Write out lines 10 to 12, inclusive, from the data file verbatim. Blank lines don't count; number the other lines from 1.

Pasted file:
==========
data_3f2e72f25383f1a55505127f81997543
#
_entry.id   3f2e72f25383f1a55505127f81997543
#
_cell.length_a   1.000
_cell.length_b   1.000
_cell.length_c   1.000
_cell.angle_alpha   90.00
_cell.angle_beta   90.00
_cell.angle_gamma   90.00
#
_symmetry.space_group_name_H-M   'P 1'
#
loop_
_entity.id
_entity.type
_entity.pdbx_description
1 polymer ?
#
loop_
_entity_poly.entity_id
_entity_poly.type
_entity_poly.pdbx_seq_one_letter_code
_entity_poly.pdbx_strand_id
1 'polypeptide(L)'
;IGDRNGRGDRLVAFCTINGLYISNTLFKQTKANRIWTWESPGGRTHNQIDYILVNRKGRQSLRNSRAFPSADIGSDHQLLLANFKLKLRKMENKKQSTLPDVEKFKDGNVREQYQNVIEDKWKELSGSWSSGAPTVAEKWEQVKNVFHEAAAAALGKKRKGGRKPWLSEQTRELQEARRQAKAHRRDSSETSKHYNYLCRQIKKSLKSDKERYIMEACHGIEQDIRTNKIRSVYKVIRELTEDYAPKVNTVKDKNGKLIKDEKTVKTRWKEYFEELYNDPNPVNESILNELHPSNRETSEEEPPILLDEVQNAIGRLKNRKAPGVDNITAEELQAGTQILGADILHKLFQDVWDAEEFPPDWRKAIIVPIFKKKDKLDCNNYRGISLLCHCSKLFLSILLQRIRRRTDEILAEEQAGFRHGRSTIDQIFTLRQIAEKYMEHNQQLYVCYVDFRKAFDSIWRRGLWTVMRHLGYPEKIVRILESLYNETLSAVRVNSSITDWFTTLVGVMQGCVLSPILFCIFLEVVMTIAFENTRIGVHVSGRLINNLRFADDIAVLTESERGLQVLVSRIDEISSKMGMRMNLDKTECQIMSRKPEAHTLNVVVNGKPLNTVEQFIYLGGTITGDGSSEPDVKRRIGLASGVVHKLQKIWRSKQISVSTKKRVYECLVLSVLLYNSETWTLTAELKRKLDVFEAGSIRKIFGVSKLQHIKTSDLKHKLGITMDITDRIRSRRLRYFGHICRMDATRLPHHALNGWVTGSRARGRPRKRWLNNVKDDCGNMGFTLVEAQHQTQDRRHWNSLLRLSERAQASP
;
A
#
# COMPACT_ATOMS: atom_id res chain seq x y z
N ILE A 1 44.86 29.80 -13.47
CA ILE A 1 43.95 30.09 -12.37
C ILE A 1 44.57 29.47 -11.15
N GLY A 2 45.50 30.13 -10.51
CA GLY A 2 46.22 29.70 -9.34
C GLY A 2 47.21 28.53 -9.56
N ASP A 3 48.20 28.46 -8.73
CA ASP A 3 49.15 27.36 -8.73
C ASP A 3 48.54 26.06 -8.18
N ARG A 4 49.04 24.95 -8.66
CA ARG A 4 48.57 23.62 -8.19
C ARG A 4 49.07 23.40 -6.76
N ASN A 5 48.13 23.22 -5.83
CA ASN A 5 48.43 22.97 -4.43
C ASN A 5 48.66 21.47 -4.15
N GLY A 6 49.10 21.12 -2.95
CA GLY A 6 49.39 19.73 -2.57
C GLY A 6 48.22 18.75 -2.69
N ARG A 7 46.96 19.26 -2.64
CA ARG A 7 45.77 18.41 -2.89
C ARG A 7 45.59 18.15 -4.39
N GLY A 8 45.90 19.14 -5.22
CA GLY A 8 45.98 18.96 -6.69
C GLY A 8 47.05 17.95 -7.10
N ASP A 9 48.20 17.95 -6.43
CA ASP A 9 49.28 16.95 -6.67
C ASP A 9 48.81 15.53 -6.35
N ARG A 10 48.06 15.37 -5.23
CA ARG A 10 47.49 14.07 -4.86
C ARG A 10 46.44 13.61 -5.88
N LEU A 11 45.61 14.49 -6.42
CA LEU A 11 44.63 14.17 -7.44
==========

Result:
_cell.angle_gamma   90.00
#
_symmetry.space_group_name_H-M   'P 1'